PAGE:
Plus, looking at the financial perspective, many of these pros are saving money not only on electronics but on their entire angling package. In fact, it’s rare to find a pro who’s only on one company’s list. Two Conchs, for example, has relationships beyond Furuno with a dozen or so companies including the likes of Yellowfin Yachts, Mercury Marine, and Shimano. On top of working with Simrad and SiriusXM
, the Liquid Fire Fishing Team also works with JL Audio
and others. Most pros have a web of relationships with a number of manufacturers who don’t compete directly, but often may work hand in hand in certain ways.
"The relationships combine with other partners and help to establish a cohesiveness between companies,” Henderson says. "We’re partnered with Simrad but we’re also partnered with SiriusXM. The crossover in the hardware and software between these two companies is a very good match, and we’ve used our relationships to help develop cool new technology that’s then introduced to the masses. When the WM-4 was introduced so that SiriusXM Fish Mapping could be used on Simrad units, the two companies made sure we got some of the first units so we could test both together. We were able to provide feedback, and the products were really dialed in before their release to recreational anglers.”
Across the board, the fishing pros consider these aspects of the relationship just as important as any part of the financial cost-benefit calculation they may make. Sure, when you put all the gear and discounts together, the benefit to the pros can add up. It may not be a make-or-break factor, but it certainly helps defray some costs for both tournament anglers and charter boat captains. Still, it doesn’t seem to be the financial issues that dominate the relationship. In fact, the intangible rewards can be even more significant.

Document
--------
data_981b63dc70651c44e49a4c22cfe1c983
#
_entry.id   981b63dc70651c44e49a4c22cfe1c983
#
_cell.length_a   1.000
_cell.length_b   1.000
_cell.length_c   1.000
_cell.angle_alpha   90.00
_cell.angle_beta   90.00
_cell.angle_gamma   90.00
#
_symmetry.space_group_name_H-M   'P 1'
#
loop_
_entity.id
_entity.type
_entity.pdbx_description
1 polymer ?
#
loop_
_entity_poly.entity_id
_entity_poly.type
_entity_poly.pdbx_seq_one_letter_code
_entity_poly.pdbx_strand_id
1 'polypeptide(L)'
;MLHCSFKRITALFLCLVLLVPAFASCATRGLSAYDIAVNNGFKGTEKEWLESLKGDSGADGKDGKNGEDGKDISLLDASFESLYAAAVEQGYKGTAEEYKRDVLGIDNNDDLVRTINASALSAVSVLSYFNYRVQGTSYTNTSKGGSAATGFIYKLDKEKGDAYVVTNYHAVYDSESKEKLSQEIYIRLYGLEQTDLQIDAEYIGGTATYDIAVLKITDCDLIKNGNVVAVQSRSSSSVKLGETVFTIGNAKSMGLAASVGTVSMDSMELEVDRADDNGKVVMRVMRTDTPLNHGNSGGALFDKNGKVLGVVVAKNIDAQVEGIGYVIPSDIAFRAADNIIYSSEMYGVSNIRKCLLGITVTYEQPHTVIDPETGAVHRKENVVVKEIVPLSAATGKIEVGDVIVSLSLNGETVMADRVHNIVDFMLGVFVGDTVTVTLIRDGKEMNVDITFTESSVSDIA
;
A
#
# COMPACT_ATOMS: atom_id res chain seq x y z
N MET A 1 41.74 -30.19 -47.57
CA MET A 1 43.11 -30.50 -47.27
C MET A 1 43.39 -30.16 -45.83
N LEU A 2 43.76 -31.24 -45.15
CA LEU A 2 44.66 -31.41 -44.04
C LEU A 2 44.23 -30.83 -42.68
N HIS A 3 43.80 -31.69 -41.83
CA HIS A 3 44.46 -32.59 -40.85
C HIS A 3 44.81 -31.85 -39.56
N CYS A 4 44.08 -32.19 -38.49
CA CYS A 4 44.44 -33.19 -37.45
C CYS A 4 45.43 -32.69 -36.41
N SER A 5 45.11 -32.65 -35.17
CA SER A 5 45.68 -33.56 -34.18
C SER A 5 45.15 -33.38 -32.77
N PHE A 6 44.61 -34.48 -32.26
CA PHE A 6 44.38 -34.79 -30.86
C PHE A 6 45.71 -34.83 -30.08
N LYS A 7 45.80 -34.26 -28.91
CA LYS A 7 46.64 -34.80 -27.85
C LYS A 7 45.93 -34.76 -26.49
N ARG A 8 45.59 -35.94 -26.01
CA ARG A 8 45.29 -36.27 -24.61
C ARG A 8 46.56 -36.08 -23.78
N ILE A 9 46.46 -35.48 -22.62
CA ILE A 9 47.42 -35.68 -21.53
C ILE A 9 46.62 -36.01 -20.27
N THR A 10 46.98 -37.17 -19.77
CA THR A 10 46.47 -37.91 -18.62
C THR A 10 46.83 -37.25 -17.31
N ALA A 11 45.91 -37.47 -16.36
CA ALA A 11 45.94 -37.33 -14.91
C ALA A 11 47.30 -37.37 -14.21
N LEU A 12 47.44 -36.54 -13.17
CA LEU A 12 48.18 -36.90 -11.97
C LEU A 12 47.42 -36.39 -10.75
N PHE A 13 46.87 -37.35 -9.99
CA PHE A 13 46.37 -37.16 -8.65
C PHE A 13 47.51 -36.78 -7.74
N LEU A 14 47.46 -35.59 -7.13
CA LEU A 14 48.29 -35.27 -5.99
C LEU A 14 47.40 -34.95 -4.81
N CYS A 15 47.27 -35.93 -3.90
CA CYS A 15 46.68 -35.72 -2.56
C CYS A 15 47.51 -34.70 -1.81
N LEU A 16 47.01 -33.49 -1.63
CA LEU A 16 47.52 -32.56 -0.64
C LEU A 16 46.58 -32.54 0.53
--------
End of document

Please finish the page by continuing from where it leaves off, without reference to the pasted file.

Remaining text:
"You know, as I reflect on the opportunities we’ve had, it really is cool,” says Henderson. "Everyone at Simrad has made us feel like part of their work family and team. Being included in these joint activities is something I never really envisioned, but it’s a true honor to be part of the process. As a fisherperson and boat owner, who wouldn’t want to feel like they’re part of the development of something that will be on thousands of boats worldwide?”
"It’s a joy every time I start the boat,” adds pro Mike Deto of Daybreaker Offshore Charters
. "Every time I see all those machines light up, I’m impressed. I think about all the tiny advantages they add up to, and how fortunate I am to enjoy them.”
Carlson boils it down to the simple basics. "It’s fun to test out new stuff, and what’s even more fun is to see your work, your input, come to life.”
About the author
Lenny Rudow has been a boating writer for more than 20 years. He writes regularly for several marine publications and websites, including BoatUS, Texas Fish & Game
, and boats.com
. Lenny owns Marine Editorial Services and FishTalkMag.com
based in Edgewater, MD, and is past president and a current board member of Boating Writers International.